Vienna, September 16 – Russian President Dmitry Medvedev’s recent “Gazeta” article repeated the same themes that were advanced in 1988 at the Communist Party of the Soviet Union’s 19th Conference, an indication that in the intervening period, Russia has moved “from authoritarianism to democracy and back again” and now finds itself in even worse shape.
In an essay entitled “The Circle Has Closed” on the Specletter.com portal, Elena Lukyanova, a Moscow State University law professor, says that too many Russians are talking about their country’s problems in terms of the distant past when they should be focusing on a more recent one (www.specletter.com/politika/2009-09-16/krug-zamknulsja.html).
If Russians were to do that, she suggests, they would be in a better position to evaluate what is happening now, and as support for that proposition, she offers three pairs of citations, one from resolutions of the 19th CPSU Conference and the second from Medvedev’s latest article that has sparked so much interest.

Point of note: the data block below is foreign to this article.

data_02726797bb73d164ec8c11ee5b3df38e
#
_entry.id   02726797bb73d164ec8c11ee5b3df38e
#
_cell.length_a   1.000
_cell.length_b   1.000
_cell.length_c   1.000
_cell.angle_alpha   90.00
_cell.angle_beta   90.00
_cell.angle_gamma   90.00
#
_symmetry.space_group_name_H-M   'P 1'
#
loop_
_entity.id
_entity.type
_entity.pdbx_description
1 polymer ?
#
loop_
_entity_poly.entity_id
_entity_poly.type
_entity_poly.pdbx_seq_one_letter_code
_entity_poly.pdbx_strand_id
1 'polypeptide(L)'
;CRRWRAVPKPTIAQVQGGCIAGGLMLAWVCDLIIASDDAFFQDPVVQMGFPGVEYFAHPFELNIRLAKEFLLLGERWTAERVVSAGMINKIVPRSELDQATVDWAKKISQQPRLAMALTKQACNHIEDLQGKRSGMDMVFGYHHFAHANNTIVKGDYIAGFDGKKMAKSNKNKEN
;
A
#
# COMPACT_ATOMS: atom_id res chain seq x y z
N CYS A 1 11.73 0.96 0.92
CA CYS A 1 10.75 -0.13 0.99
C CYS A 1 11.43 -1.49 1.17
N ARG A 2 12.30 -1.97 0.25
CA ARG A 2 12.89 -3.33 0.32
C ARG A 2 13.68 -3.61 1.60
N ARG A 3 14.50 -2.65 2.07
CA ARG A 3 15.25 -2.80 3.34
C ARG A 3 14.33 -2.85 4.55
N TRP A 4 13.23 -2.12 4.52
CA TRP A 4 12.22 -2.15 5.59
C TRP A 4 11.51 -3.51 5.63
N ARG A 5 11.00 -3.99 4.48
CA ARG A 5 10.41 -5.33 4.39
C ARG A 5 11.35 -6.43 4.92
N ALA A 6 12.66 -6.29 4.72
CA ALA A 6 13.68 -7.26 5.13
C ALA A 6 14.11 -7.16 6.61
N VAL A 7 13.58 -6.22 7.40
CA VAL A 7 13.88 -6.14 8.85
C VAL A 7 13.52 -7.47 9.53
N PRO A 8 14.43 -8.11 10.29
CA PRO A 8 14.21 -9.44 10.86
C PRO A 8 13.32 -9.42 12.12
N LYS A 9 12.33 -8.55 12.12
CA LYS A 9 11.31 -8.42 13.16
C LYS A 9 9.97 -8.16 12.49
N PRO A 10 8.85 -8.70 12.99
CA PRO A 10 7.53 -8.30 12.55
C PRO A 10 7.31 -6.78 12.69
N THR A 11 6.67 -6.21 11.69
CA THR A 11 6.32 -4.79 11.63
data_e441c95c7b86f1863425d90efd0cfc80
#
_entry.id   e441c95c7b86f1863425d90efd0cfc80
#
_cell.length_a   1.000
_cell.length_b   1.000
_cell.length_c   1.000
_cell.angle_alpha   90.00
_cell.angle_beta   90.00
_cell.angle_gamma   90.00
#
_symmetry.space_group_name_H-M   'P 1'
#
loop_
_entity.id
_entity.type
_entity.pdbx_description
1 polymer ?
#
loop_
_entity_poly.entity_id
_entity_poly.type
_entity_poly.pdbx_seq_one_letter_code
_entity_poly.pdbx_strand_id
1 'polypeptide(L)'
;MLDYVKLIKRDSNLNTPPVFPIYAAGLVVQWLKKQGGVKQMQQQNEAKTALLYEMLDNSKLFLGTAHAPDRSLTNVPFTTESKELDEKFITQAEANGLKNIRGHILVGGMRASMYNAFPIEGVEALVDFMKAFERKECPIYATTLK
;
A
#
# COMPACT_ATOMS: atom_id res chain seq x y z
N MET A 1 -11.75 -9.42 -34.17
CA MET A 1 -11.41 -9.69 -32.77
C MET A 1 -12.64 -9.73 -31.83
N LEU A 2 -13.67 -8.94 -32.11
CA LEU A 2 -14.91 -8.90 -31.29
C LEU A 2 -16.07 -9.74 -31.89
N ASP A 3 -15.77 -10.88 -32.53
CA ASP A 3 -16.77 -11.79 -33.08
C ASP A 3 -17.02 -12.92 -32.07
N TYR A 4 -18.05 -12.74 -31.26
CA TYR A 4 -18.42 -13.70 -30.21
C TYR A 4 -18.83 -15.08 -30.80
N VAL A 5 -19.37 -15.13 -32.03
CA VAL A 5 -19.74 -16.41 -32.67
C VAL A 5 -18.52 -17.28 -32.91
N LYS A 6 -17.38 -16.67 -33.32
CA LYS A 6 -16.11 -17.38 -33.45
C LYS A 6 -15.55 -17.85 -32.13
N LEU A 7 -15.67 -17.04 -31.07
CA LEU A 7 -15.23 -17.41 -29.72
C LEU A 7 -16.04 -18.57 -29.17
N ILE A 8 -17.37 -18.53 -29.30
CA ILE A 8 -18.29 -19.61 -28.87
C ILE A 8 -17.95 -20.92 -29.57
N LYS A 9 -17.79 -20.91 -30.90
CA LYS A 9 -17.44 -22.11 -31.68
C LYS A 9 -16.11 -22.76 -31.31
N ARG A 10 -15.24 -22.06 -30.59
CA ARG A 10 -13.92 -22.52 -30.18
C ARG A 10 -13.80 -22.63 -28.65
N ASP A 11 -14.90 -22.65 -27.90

In the first, the Moscow legal specialist recalls, the 19th CPSU Conference concluded that there had been “a serious deformation of the Soviet political system as a result of the extraordinary role of the state in the economy and excessive legal regulation of a wide swath of public activities.”
Medvedev now speaks about “the need for the liberation of [Russia]” from a wide variety of ills, including corruption, that have undercut the ability of the country to move forward and that are the result, the Russian president said, “of the extraordinary presence of the state” in all spheres of economic and social activity.”
In the second, Lukyanova points out, the 19th Conference identifies as a critical task the creation of a system that would all “all issues in the country to be decided by the people and its representatives” and that would “provide reliable guarantees of the constitutional rights and freedoms of the citizens.”